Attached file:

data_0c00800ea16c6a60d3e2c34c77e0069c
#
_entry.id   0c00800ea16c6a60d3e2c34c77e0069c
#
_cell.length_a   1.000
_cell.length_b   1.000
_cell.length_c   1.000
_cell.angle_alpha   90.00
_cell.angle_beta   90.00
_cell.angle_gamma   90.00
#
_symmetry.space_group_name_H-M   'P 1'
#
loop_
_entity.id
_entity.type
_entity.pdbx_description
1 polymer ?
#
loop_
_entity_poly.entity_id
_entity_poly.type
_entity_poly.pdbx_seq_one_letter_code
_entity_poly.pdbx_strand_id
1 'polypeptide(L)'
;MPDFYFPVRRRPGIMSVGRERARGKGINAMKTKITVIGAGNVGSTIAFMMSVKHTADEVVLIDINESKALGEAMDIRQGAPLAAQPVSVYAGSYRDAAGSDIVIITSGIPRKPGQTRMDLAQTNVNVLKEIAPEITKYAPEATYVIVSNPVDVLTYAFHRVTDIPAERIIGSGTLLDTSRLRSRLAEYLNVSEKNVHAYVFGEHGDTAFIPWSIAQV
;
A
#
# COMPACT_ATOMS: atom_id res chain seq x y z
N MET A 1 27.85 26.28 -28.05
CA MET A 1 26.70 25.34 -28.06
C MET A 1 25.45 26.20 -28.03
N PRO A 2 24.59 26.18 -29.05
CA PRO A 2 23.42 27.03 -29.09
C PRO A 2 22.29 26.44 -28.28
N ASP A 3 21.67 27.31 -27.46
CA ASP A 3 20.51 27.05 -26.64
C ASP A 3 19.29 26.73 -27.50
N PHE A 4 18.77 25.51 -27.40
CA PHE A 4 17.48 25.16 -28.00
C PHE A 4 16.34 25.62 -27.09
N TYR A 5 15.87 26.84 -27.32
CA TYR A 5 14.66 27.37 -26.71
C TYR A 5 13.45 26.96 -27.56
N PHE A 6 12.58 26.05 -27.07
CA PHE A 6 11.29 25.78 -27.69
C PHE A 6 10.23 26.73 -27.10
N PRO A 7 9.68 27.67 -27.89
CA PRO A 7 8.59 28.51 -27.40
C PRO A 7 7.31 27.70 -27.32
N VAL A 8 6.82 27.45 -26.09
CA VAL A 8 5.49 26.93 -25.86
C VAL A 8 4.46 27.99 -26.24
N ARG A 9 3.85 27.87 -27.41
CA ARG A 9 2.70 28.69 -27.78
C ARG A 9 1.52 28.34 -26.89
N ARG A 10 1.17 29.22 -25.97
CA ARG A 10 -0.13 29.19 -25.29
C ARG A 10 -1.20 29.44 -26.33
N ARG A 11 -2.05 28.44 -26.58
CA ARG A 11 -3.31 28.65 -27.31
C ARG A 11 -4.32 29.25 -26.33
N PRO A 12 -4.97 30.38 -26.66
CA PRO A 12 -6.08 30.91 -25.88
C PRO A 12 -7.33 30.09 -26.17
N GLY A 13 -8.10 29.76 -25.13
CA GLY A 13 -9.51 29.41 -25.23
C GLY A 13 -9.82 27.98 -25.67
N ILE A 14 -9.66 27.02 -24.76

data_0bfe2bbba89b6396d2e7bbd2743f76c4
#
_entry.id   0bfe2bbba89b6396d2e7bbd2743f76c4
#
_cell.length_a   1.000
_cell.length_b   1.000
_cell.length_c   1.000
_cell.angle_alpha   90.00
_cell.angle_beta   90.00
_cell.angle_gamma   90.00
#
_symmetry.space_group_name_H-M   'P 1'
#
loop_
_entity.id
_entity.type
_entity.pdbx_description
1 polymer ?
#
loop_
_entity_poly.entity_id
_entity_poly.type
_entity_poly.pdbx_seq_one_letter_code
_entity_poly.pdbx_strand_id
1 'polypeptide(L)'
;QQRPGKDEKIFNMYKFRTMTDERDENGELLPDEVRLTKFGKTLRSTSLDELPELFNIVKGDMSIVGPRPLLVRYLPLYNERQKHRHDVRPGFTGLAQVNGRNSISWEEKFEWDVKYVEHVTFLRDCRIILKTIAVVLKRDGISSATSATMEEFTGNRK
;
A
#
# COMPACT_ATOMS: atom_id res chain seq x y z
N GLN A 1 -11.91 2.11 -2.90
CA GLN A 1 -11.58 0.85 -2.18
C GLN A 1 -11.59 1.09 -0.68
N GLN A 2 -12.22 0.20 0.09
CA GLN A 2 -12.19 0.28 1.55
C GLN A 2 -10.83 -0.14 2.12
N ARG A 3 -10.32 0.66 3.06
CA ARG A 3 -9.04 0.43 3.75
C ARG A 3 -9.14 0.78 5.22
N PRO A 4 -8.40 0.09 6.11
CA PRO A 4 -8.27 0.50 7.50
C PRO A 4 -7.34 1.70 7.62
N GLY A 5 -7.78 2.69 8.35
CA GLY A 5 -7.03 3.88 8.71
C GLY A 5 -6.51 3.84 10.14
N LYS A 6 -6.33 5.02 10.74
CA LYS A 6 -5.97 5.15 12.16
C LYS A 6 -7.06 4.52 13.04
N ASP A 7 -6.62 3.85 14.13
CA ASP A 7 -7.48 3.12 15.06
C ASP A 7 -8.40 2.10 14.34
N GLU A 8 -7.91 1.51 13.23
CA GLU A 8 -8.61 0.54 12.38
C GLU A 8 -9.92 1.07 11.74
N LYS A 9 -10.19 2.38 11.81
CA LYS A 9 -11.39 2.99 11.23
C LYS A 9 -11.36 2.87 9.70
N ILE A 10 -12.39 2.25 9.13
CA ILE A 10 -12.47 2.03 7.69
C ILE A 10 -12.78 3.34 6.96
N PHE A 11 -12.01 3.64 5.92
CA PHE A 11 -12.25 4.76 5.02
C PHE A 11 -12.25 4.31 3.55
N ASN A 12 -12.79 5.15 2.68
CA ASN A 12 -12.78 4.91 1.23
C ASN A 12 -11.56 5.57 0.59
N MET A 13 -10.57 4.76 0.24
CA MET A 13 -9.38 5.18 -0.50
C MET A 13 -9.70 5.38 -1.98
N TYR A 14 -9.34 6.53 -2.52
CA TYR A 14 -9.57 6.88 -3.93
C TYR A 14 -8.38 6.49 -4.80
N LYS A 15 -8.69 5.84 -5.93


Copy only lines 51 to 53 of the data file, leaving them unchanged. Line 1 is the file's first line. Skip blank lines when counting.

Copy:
C PRO A 7 7.31 27.70 -27.32
N VAL A 8 6.82 27.45 -26.09
CA VAL A 8 5.49 26.93 -25.86